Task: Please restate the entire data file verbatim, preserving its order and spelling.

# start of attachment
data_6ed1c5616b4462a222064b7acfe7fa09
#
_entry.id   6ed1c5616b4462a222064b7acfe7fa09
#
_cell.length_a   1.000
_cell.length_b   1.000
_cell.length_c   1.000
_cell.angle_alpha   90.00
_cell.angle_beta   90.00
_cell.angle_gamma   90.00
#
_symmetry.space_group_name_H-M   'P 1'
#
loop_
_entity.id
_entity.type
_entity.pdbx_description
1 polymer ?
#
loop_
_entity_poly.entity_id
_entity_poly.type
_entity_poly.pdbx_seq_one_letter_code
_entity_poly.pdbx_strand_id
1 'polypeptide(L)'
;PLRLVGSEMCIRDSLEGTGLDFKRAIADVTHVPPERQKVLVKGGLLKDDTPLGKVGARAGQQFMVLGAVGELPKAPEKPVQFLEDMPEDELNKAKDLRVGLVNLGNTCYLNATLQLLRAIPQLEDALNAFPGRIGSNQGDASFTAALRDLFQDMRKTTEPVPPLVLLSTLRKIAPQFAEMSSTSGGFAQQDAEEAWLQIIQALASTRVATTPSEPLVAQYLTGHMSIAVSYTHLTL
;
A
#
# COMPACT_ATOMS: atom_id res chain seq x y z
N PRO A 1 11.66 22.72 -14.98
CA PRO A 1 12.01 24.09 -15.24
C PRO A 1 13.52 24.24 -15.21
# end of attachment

data_6ed1c5616b4462a222064b7acfe7fa09
#
_entry.id   6ed1c5616b4462a222064b7acfe7fa09
#
_cell.length_a   1.000
_cell.length_b   1.000
_cell.length_c   1.000
_cell.angle_alpha   90.00
_cell.angle_beta   90.00
_cell.angle_gamma   90.00
#
_symmetry.space_group_name_H-M   'P 1'
#
loop_
_entity.id
_entity.type
_entity.pdbx_description
1 polymer ?
#
loop_
_entity_poly.entity_id
_entity_poly.type
_entity_poly.pdbx_seq_one_letter_code
_entity_poly.pdbx_strand_id
1 'polypeptide(L)'
;PLRLVGSEMCIRDSLEGTGLDFKRAIADVTHVPPERQKVLVKGGLLKDDTPLGKVGARAGQQFMVLGAVGELPKAPEKPVQFLEDMPEDELNKAKDLRVGLVNLGNTCYLNATLQLLRAIPQLEDALNAFPGRIGSNQGDASFTAALRDLFQDMRKTTEPVPPLVLLSTLRKIAPQFAEMSSTSGGFAQQDAEEAWLQIIQALASTRVATTPSEPLVAQYLTGHMSIAVSYTHLTL
;
A
#
# COMPACT_ATOMS: atom_id res chain seq x y z
N PRO A 1 11.66 22.72 -14.98
CA PRO A 1 12.01 24.09 -15.24
C PRO A 1 13.52 24.24 -15.21